• The gustatory center, which evaluates taste, combines
information provided by both the nasal and oral receptors
to determine flavor. If you have a cold and cannot smell, you
usually cannot taste foods very well either.
• Light is refracted (bent) as it passes through the tissues of
the eyeball. The lens focuses an inverted image on the retina.
Ciliary muscles change the shape of the lens, depending on
the distance from the objects being viewed, a process known
as accommodation. Changes in the shape of the eyeball
influence the focal plane of the lens. Abnormalities can be
corrected with contact lenses, eyeglasses, or surgery.
Vision Involves Photoreceptors in the Eyes
• The eye has accessory structures to protect it (eyebrows
eyelashes, and eyelids), lacrimal apparatus to moisten it,
and six external muscles to move it.
The Ear Is Involved in Hearing and
Equilibrium 241
Semicircular canal
Round window
auditory canal
Tympanic membrane
• There are two types of equilibrium: static and dynamic. Static
equilibrium senses the position of the head, and dynamic
equilibrium senses movements of the head. Both are detected
by the vestibular apparatus, which is located in the inner ear. In
static equilibrium, gravity pulls on sensory hairs in the saccule
and utricle and evokes nerve impulses. In dynamic equilibrium,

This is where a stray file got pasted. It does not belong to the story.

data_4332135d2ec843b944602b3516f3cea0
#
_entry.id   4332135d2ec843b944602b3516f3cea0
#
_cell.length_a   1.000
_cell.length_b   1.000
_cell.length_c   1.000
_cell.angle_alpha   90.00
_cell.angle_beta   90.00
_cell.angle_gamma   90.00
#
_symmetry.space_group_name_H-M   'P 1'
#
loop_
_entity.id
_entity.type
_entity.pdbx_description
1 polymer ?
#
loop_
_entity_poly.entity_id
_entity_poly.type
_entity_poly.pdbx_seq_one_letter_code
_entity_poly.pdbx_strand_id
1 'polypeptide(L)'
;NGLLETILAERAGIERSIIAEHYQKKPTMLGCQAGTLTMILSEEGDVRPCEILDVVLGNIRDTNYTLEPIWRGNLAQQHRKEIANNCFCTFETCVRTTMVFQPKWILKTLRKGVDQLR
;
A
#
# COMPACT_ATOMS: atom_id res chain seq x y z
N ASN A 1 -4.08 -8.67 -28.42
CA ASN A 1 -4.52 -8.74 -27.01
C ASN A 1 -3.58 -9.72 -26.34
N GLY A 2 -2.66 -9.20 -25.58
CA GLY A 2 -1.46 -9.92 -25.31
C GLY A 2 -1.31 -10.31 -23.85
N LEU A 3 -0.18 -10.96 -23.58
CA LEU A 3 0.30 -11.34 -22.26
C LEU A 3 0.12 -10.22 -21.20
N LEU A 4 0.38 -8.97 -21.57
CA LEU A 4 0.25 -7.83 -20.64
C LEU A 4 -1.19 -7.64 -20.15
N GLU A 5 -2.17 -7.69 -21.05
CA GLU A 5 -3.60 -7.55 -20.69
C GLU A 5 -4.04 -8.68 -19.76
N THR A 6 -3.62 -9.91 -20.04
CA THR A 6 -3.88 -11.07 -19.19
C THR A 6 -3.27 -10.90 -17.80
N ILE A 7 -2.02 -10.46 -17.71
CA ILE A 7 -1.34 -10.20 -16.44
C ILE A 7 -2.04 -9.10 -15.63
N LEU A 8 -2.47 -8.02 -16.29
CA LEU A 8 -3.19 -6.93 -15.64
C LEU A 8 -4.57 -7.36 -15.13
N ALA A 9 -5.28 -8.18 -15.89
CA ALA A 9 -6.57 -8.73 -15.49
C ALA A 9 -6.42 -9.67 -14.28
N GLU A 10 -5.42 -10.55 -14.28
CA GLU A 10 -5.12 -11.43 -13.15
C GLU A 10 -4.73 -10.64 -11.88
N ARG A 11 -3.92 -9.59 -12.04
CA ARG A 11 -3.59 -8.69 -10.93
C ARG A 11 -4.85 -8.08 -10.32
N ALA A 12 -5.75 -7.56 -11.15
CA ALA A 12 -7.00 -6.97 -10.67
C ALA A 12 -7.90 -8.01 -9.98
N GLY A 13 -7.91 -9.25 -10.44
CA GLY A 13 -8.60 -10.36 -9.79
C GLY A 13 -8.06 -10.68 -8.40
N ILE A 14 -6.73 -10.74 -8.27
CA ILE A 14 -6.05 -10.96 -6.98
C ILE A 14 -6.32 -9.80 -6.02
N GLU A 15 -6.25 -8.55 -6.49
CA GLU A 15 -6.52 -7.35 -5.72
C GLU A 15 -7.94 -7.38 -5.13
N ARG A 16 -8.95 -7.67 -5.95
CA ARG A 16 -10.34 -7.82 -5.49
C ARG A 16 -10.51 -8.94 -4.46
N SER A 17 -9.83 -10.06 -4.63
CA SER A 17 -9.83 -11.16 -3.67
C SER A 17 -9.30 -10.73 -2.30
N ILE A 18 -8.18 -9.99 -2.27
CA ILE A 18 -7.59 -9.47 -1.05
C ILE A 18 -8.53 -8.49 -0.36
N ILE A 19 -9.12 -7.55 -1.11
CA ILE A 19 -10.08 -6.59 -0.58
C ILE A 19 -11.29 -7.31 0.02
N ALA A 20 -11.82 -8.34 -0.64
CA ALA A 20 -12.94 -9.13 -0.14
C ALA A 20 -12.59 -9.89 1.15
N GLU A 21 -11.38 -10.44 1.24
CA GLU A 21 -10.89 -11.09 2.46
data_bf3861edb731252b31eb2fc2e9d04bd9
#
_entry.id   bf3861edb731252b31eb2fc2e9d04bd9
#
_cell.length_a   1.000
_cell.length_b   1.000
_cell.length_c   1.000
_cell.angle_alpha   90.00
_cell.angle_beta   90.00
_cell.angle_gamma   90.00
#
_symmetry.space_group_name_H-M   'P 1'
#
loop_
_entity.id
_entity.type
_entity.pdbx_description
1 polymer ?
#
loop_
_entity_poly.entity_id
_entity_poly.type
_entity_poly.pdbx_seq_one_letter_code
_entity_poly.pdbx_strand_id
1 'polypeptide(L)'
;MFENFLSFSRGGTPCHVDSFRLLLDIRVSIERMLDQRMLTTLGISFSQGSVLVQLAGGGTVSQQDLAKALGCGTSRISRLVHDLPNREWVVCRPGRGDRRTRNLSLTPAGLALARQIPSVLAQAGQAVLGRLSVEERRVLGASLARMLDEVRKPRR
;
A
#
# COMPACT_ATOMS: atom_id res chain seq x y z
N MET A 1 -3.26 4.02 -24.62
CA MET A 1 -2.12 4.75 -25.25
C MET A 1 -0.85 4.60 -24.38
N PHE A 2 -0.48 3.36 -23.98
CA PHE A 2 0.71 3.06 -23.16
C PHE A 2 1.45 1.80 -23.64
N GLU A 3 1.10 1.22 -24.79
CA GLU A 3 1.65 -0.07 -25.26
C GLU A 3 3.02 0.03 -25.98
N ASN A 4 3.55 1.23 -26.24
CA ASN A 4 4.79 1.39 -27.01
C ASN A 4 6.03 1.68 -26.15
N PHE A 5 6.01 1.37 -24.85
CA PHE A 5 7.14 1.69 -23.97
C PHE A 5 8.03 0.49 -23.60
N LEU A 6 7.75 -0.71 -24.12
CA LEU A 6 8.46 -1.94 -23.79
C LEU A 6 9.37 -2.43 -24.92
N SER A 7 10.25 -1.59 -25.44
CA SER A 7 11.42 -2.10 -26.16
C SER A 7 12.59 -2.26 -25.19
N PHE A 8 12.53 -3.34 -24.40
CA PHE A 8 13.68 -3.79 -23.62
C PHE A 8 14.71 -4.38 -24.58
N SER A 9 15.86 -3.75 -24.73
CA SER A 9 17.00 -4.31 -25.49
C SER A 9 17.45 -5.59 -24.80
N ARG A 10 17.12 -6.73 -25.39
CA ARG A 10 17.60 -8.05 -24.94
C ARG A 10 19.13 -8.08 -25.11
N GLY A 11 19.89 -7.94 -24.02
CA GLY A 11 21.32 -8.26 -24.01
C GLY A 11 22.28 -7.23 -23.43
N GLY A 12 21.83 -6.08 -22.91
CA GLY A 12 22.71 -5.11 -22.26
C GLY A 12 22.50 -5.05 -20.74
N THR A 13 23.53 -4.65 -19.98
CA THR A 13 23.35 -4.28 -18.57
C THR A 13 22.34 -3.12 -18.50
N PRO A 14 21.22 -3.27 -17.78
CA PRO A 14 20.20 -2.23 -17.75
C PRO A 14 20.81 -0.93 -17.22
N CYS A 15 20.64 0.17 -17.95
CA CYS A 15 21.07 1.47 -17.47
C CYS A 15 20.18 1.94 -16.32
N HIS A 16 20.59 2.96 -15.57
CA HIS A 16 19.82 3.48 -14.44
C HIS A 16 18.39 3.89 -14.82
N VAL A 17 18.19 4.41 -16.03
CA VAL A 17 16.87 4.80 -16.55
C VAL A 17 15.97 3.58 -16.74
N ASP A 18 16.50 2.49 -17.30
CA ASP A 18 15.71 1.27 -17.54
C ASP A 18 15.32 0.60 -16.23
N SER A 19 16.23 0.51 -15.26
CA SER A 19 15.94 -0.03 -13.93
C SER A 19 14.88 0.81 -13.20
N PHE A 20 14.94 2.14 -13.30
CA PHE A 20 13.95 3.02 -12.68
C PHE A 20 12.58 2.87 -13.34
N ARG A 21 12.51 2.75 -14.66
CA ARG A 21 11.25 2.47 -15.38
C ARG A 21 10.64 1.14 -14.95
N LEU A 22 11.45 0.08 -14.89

the fluid inside the vestibular apparatus moves hair cells within
the semicircular canals and evokes nerve impulses.
• Nerve impulses from the vestibular apparatus travel through
the vestibulocochlear nerve (CN VIM) to the pons, somato-
sensory cortex, and cerebellum. The vestibular nuclei in the
pons integrate this information along with visual information
and proprioceptive information to sense equilibrium.
The layers of the eyeball • Figure 8.8
• The ear is composed of the outer, middle, and inner ears.
The outer ear, including the auricle and external auditory
canal shown in the figure below, collects and directs sound
waves to the middle ear, where they are converted to me-
chanical vibrations. Vibrations of the middle ear cause pres-
sure waves in the fluid-filled inner ear. The pressure waves
move hair cells in the organs of Corti that send impulses to
the brain through the vestibulocochlear nerve (CN VIII) to
the temporal lobe of the cerebral cortex.
I______ ,______ I
Optic (II) nerve
The inner ear • Figure 8.11
• The eyeball, as shown, is a three-layered structure
(outer protective layer, middle vascular layer, and
an inner neural layer). Iris muscles control the
opening that lets light through (pupil). The ciliary
body controls the shape of the lens for focusing
the light on photoreceptors in the retina.
• Photoreceptors (rods and cones) contain phot-
opigments that elicit nerve impulses in the retina
and optic nerve. The axons from the lateral por-
tions of each eye cross in the optic chiasm. The
visual pathway ends in the occipital lobe. The right
occipital lobe interprets information about the left
halves of the visual fields of both eyes, while the
left occipital lobe interprets input from the right
halves of the visual fields.
Summary 247
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